New DC Circuit Decision Shows Why GOP Wants to Block New Judges

A three-judge panel of the Court of Appeals for the D.C. Circuit issued a divided ruling today that the Affordable Care Act's contraception coverage provision violates the religious liberty of two business owners. The majority ruling came from far-right Bush-43 nominee Janice Rogers Brown, and she was joined by Bush-41 senior judge Raymond Randolph.

Judge Brown opened her opinion with starkly political language more appropriate to a Republican convention than a judicial opinion:

Two years after our decision Seven-Sky v. Holder, 661 F.3d 1 (D.C. Cir. 2011), we are asked to revisit the behemoth known as the Affordable Care Act. ... [We] must determine whether the contraceptive mandate imposed by the Act trammels the right of free exercise [of religion] ... [emphasis added]

With politically charged language like that, it was no surprise what her conclusion would be.

The case concerned the two Gilardi brothers and the Freshway corporations they own, a produce and trucking operation that employs about 400 people. The Gilardi brothers and their two corporations sued the Obama administration, contending that their religious liberties were violated by the administration's mandate that insurance plans provide women with contraception coverage without copay.

Judges Brown and Randolph rejected the claim that the Freshway corporations have a religious liberty right that can be violated, since they are not people. But they also ruled that the contraception coverage provision violates the brothers' rights under the federal Religious Freedom Restoration Act. Under RFRA, a law is invalid if it imposes a substantial burden on religious liberty, unless it is the least restrictive means to serve a compelling government interest.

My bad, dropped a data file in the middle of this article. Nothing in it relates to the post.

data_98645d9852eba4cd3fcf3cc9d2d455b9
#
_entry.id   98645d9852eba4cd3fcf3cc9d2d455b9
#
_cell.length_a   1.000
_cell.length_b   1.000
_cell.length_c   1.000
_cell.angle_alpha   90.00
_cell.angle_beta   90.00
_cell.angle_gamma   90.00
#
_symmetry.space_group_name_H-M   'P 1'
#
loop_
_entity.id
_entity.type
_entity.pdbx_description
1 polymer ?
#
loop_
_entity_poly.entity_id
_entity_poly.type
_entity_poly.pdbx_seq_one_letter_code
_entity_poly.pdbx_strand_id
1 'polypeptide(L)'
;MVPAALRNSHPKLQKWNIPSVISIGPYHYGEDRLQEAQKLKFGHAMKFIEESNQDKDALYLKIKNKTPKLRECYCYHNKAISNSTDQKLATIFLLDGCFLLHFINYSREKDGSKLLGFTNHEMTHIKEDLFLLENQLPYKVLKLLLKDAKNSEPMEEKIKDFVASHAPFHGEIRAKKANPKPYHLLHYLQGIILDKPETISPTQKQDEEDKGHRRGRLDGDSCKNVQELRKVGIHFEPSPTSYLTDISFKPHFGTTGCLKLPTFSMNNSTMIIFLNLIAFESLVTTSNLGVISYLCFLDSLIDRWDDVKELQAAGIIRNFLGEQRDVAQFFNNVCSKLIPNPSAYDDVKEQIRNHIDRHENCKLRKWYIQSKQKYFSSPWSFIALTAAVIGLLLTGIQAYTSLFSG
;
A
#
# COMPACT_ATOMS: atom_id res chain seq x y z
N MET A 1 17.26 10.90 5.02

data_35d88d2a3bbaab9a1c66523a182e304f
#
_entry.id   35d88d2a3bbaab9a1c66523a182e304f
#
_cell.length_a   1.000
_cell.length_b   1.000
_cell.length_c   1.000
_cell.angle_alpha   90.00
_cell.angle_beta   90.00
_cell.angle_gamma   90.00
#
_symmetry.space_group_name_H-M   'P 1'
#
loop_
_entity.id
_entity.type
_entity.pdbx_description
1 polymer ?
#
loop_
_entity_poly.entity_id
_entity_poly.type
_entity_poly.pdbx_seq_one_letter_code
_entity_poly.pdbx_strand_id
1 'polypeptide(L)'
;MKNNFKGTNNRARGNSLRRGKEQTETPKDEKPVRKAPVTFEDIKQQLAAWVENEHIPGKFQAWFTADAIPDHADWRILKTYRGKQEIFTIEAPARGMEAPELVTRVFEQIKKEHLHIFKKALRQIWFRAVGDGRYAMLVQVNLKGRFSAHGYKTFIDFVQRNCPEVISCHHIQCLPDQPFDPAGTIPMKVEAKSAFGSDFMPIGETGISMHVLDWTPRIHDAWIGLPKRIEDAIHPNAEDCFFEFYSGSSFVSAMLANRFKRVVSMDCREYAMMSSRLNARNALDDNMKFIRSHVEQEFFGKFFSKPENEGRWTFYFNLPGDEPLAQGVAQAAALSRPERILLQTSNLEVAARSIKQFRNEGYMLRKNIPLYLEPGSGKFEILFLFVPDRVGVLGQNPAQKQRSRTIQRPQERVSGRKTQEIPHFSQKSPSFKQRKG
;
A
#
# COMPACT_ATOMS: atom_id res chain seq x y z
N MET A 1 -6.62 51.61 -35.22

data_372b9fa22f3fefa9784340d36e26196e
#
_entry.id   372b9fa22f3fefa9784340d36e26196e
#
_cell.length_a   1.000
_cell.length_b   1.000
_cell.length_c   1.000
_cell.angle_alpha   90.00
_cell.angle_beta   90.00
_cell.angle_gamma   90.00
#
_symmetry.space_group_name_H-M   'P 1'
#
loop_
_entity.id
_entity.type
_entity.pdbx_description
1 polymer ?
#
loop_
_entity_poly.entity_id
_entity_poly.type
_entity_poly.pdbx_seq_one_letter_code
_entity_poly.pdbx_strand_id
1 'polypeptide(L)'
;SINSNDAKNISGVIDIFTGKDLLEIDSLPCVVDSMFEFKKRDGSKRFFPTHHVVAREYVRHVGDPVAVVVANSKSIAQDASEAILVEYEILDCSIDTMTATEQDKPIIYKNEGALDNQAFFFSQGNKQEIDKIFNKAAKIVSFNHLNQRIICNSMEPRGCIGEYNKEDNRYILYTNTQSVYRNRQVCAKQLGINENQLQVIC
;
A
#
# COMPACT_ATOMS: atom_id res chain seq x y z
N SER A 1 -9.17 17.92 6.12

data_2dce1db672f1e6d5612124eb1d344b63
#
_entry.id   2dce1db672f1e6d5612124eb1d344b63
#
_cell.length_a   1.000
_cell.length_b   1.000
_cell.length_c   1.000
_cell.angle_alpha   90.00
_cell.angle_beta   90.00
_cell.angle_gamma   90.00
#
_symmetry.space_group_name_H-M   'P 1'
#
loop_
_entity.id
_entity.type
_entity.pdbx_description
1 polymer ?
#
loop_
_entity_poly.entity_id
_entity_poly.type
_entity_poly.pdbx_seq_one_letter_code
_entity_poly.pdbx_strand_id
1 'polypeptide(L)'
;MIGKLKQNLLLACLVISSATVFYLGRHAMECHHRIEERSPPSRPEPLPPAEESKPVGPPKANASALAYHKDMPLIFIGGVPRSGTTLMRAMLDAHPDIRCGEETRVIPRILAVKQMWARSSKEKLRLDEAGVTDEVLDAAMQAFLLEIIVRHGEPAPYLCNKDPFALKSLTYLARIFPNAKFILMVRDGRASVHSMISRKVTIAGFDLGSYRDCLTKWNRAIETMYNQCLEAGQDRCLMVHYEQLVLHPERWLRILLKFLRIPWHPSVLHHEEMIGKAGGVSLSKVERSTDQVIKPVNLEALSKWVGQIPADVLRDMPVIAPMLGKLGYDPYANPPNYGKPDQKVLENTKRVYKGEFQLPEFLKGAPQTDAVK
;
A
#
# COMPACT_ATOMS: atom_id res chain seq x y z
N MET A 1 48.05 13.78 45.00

The D.C. Circuit panel's majority ruled that the law fails in every respect. On the question of whether it imposes a substantial burden, Brown and Randolph concluded that the law forces the company's owners to "approve and endorse" the inclusion of contraceptive coverage in their companies' employer-provided plans, despite their religious objections to contraception. (It is not clear how obeying a law is the same as approving and endorsing it.) And they concluded that the interests underlying the contraception provision are not compelling – that is, that the government does not have a strong enough reason to ensure that women have access to affordable contraception.

The dissenting was Judge Harry Edwards, a Carter nominee and the only one of the court's six senior judges not put on the bench by a Republican president. He explained:

There are three reasons why the Mandate does not substantially burden the Gilardis' "exercise of religion." First, the Mandate does not require the Gilardis to use or purchase contraception themselves. Second, the Mandate does not require the Gilardis to encourage Freshway's employees to use contraceptives any more directly than they do by authorizing Freshway to pay wages. Finally, the Gilardis remain free to express publicly their disapproval of contraceptive products. [emphasis in original]

He also recognized that protecting women's health is a compelling government interest.

Yesterday, Senate Republicans made clear their determination to prevent President Obama from filling the three vacancies on the court, filibustering the first nominee just as they had signaled they would do even before they knew who the president's three nominees would be. Today's opinion exemplified why. Including senior judges, who can serve on panels like the one making today's decision, Republican-nominated judges on the D.C. Circuit outnumber Democratic-nominated ones 9-5. And with Republicans having made a deliberate effort over the years to appoint conservative ideologues to the bench, a three-judge panel is more likely than not to have at least two staunch conservatives.

Just a couple of weeks ago, we saw Republicans shut down the government and threaten to destroy the nation's economy is the president did not adopt their policies. Similarly, since President Obama isn't nominating the people that a President Romney would have chosen for the D.C. Circuit, Senate Republicans have taken it upon themselves to limit the size of the court and keep a Democratic president from filling the three vacancies.

That is why it is so important to defeat the GOP effort to filibuster the president's nominees. For them, "elections matter" only when they win.

PFAW